Scott Morrison's claim yesterday that a national integrity body is a "fringe issue" should haunt him all the way to his political grave. The Prime Minister likes to deride issues he's not comfortable with as emanating from the "Canberra bubble", but dismissing Australians' growing belief that the political system doesn't work for them but for special interests is the ultimate example of a politician trapped inside a bubble, disconnected from reality.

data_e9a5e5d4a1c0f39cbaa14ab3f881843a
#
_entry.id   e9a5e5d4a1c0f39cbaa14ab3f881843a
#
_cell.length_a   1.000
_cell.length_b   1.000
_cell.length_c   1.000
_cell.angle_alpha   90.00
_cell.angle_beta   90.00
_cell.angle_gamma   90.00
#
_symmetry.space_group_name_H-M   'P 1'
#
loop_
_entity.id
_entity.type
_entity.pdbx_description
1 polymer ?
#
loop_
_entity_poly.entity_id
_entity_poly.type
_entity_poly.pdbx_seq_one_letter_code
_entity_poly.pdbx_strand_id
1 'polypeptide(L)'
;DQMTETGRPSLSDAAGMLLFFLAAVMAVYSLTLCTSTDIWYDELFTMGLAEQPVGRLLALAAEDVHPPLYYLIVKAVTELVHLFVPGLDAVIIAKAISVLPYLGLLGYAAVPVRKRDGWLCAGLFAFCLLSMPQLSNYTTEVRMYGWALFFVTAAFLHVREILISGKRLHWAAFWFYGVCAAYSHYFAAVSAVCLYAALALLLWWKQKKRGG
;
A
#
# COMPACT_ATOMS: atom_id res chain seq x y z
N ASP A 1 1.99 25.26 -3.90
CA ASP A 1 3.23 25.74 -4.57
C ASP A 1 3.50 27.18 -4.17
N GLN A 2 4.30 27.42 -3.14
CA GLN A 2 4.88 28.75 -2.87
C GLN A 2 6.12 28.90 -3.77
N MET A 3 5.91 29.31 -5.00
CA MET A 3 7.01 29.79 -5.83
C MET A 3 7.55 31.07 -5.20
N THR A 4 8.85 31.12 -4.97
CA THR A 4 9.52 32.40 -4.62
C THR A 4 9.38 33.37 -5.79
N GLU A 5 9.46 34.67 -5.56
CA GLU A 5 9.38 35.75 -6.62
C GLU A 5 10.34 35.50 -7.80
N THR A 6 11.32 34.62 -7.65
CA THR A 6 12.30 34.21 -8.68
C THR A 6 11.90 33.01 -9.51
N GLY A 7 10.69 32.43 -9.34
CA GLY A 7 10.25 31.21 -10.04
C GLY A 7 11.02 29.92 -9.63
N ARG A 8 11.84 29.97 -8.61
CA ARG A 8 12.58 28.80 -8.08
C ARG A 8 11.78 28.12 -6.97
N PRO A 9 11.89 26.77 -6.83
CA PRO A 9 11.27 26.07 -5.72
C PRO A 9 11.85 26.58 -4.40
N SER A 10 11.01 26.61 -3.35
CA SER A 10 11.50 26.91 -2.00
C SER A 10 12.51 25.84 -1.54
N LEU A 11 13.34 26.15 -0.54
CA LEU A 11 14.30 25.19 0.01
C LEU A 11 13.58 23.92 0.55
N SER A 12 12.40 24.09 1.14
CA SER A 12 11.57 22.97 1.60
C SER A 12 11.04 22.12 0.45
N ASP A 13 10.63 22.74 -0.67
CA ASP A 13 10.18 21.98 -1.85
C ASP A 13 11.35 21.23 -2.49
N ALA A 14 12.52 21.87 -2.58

Let's consider some numbers. In the wake of the 2016 election, ANU's election study found that just 26% of voters thought people in government could be trusted -- the lowest level ever recorded. The global Edelman Trust Barometer series' 2018 edition showed that trust in government in Australia had fallen to 35% -- significantly lower than in brutal dictatorships like Russia (44%), Turkey (51%) and China (84%). A joint Griffith University and Transparency International Australia study in August this year showed a significant rise in the proportion of voters who believe federal politicians are corrupt, amid rising levels of distrust of government. Australians have never been fond of politicians, but they are increasingly convinced the political system doesn't serve their interests but those of politicians and those who can reward them.